Boris Johnson has said there will be a trade border down the Irish Sea “over my dead body” following Brexit.
During a visit to Northern Ireland, the Prime Minister reiterated his promise that businesses in the region would enjoy unfettered access to markets in England, Scotland and Wales.
He has also agreed to “intensify” partnership arrangements with the Republic of Ireland and said more work could be done on bilateral deals.
“There will be no border down the Irish Sea – over my dead body.”
He said it was important to have the Northern Ireland protocol, which ensures the region follows some of the EU’s rules to allow freedom of movement of goods and services across the Irish border.
Business leaders in Northern Ireland have expressed concern red tape on goods crossing from Great Britain could make some trade unviable.
The next round of Brexit talks will begin on August 18 between the Prime Minister’s adviser David Frost and the European Union’s Michel Barnier in Brussels.
In a tweet, Mr Frost, who was not at the meeting in Northern Ireland, said: “We go in good faith to talk constructively about all the issues. Our assessment is that agreement can be reached in September and we will work to achieve this if we can.”
Under the protocol, if no wider trade deal is secured with the EU, tariffs would be paid on goods travelling from Great Britain into the Republic of Ireland and the rest of the EU via Northern Ireland.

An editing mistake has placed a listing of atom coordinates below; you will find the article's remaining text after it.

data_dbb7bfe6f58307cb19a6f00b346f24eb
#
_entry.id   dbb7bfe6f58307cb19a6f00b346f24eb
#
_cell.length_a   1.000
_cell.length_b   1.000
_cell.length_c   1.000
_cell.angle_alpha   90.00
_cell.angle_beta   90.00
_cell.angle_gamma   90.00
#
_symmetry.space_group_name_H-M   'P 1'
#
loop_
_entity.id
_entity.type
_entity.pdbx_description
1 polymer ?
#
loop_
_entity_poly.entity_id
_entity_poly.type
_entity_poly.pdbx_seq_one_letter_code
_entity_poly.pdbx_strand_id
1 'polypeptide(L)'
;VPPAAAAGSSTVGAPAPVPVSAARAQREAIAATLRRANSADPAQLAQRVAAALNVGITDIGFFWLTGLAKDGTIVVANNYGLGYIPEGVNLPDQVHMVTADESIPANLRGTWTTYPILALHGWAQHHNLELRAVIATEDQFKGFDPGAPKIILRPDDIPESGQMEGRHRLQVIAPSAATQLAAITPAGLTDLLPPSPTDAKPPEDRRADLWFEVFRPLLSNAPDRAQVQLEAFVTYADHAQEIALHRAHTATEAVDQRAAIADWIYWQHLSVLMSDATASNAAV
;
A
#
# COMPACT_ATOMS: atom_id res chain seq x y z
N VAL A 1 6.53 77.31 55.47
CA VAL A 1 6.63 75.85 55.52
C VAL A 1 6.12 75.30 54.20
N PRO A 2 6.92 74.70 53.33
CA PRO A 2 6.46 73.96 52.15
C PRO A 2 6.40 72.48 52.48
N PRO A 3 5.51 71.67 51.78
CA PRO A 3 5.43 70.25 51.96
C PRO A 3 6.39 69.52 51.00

Which goods are at risk of doing so has still to be decided in negotiations with Brussels, with the EU keen to ensure Northern Ireland does not become a backdoor entry point to its single market.
The port of Larne in Co Antrim is preparing to install a border control post and the UK has announced extra funding for borders with the EU.
The Government has insisted a £355 million package to help Northern Ireland’s businesses navigate Brexit red tape is not an admission of an Irish Sea border.
Border posts are facilities used to check animals and food arriving in the EU single market.
Representatives of the four main ports in Northern Ireland, Belfast, Larne, Londonderry and Warrenpoint, have outlined plans to implement post-Brexit trading arrangements by which the EU’s customs code will be administered.
The Prime Minister outlined hopes for greater co-operation with Ireland now that Britain had left the EU.
“We did not do enough bilaterally, we did not do enough to build up the links and the kind of ideas and projects we are talking about.”
Mr Martin said both sides knew that they needed to avoid another economic shock following Covid-19.
“I think where there’s a will, there’s a way,” he said.
“It seems to me that there is a landing zone if that will is there on both sides and I think it is, on the European Union side and on the British side to find that landing zone.
“My own gut instinct is we both understand that we don’t need another shock to the economic system that a no-deal Brexit would give or a sub-optimal trade agreement would give to our respective economies across Europe, Ireland and of course within Great Britain itself alongside the enormous shock that Covid has already given.”